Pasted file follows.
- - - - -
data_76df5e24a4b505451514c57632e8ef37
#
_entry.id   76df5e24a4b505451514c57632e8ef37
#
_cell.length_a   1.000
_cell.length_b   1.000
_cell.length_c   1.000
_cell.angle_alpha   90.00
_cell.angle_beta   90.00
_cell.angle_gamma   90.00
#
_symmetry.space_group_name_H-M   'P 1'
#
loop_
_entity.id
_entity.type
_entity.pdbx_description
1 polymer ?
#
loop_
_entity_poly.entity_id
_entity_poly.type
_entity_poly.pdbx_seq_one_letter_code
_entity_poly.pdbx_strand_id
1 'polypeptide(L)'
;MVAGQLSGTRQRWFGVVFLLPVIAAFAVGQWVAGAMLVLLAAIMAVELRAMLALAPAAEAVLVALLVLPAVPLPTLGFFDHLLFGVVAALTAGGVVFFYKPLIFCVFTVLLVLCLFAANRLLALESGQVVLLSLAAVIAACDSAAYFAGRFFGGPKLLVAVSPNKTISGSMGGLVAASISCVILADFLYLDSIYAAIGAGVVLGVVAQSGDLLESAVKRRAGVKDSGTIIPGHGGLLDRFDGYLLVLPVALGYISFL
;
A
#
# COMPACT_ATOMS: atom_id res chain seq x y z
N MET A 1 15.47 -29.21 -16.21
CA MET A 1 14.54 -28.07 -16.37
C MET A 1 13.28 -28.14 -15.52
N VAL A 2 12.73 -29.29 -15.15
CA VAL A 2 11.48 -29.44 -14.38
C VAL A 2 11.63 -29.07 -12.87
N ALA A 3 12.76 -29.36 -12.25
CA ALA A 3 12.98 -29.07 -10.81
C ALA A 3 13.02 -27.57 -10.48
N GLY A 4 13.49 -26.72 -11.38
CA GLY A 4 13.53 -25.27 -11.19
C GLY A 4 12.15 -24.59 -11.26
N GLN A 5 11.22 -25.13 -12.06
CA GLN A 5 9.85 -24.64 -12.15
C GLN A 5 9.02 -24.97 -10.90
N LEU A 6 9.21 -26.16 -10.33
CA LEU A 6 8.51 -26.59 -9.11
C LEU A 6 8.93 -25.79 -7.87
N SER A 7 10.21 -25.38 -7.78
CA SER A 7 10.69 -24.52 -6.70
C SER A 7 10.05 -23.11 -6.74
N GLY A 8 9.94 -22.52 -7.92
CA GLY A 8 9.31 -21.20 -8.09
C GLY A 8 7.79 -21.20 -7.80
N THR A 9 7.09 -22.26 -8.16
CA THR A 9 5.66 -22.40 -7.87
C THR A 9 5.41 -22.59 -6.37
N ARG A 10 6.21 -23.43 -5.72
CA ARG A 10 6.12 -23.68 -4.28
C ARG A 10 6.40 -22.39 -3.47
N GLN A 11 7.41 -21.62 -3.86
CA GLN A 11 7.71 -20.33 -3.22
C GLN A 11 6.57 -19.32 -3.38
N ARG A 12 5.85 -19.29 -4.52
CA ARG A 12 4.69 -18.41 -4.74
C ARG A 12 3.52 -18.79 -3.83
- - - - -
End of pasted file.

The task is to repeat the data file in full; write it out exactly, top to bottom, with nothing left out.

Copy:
data_76df5e24a4b505451514c57632e8ef37
#
_entry.id   76df5e24a4b505451514c57632e8ef37
#
_cell.length_a   1.000
_cell.length_b   1.000
_cell.length_c   1.000
_cell.angle_alpha   90.00
_cell.angle_beta   90.00
_cell.angle_gamma   90.00
#
_symmetry.space_group_name_H-M   'P 1'
#
loop_
_entity.id
_entity.type
_entity.pdbx_description
1 polymer ?
#
loop_
_entity_poly.entity_id
_entity_poly.type
_entity_poly.pdbx_seq_one_letter_code
_entity_poly.pdbx_strand_id
1 'polypeptide(L)'
;MVAGQLSGTRQRWFGVVFLLPVIAAFAVGQWVAGAMLVLLAAIMAVELRAMLALAPAAEAVLVALLVLPAVPLPTLGFFDHLLFGVVAALTAGGVVFFYKPLIFCVFTVLLVLCLFAANRLLALESGQVVLLSLAAVIAACDSAAYFAGRFFGGPKLLVAVSPNKTISGSMGGLVAASISCVILADFLYLDSIYAAIGAGVVLGVVAQSGDLLESAVKRRAGVKDSGTIIPGHGGLLDRFDGYLLVLPVALGYISFL
;
A
#
# COMPACT_ATOMS: atom_id res chain seq x y z
N MET A 1 15.47 -29.21 -16.21
CA MET A 1 14.54 -28.07 -16.37
C MET A 1 13.28 -28.14 -15.52
N VAL A 2 12.73 -29.29 -15.15
CA VAL A 2 11.48 -29.44 -14.38
C VAL A 2 11.63 -29.07 -12.87
N ALA A 3 12.76 -29.36 -12.25
CA ALA A 3 12.98 -29.07 -10.81
C ALA A 3 13.02 -27.57 -10.48
N GLY A 4 13.49 -26.72 -11.38
CA GLY A 4 13.53 -25.27 -11.19
C GLY A 4 12.15 -24.59 -11.26
N GLN A 5 11.22 -25.13 -12.06
CA GLN A 5 9.85 -24.64 -12.15
C GLN A 5 9.02 -24.97 -10.90
N LEU A 6 9.21 -26.16 -10.33
CA LEU A 6 8.51 -26.59 -9.11
C LEU A 6 8.93 -25.79 -7.87
N SER A 7 10.21 -25.38 -7.78
CA SER A 7 10.69 -24.52 -6.70
C SER A 7 10.05 -23.11 -6.74
N GLY A 8 9.94 -22.52 -7.92
CA GLY A 8 9.31 -21.20 -8.09
C GLY A 8 7.79 -21.20 -7.80
N THR A 9 7.09 -22.26 -8.16
CA THR A 9 5.66 -22.40 -7.87
C THR A 9 5.41 -22.59 -6.37
N ARG A 10 6.21 -23.43 -5.72
CA ARG A 10 6.12 -23.68 -4.28
C ARG A 10 6.40 -22.39 -3.47
N GLN A 11 7.41 -21.62 -3.86
CA GLN A 11 7.71 -20.33 -3.22
C GLN A 11 6.57 -19.32 -3.38
N ARG A 12 5.85 -19.29 -4.52
CA ARG A 12 4.69 -18.41 -4.74
C ARG A 12 3.52 -18.79 -3.83